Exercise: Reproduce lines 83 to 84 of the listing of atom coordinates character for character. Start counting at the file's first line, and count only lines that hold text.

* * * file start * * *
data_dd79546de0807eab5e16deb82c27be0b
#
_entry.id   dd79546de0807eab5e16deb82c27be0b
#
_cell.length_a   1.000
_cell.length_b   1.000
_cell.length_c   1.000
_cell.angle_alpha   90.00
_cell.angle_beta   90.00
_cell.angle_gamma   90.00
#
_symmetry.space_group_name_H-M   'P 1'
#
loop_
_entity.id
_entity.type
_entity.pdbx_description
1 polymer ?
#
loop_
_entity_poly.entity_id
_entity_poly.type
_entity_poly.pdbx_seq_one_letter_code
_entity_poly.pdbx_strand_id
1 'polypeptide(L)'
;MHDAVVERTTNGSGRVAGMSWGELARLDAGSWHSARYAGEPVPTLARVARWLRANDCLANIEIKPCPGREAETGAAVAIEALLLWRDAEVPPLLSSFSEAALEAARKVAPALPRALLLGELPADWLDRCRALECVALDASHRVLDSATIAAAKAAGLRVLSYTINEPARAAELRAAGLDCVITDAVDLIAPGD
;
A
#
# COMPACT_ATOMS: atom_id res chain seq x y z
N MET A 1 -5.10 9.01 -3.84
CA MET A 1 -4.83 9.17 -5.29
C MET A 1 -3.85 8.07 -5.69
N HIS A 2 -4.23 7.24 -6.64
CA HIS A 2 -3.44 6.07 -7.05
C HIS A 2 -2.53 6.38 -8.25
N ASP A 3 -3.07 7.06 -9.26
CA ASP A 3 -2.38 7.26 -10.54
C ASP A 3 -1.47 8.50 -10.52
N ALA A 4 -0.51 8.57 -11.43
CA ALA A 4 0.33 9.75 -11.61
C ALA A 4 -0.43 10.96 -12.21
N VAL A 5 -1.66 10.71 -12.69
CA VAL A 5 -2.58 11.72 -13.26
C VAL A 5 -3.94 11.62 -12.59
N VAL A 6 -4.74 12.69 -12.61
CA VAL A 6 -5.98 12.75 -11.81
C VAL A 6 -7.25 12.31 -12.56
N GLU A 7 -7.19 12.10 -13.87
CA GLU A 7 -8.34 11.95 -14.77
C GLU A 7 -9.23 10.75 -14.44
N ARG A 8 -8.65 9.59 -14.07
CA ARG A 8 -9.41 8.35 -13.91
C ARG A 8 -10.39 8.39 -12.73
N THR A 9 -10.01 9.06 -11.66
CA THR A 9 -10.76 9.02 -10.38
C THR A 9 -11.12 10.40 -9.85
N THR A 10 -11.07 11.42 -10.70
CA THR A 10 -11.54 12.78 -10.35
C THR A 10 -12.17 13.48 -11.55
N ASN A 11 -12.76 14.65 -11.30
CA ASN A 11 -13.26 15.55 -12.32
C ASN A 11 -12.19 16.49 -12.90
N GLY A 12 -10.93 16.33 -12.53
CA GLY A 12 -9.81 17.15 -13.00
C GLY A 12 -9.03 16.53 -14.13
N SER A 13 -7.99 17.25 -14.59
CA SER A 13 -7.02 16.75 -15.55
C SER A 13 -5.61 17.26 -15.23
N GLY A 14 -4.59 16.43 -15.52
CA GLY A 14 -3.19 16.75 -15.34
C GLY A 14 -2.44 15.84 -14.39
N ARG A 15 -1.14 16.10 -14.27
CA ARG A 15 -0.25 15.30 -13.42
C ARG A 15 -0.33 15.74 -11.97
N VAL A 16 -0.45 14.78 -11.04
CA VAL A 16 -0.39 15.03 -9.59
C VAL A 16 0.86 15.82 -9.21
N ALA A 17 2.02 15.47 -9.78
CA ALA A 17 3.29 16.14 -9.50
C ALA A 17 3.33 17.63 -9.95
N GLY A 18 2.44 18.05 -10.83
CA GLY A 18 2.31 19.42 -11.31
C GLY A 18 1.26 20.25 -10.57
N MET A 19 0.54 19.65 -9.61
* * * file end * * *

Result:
CA GLY A 18 2.31 19.42 -11.31
C GLY A 18 1.26 20.25 -10.57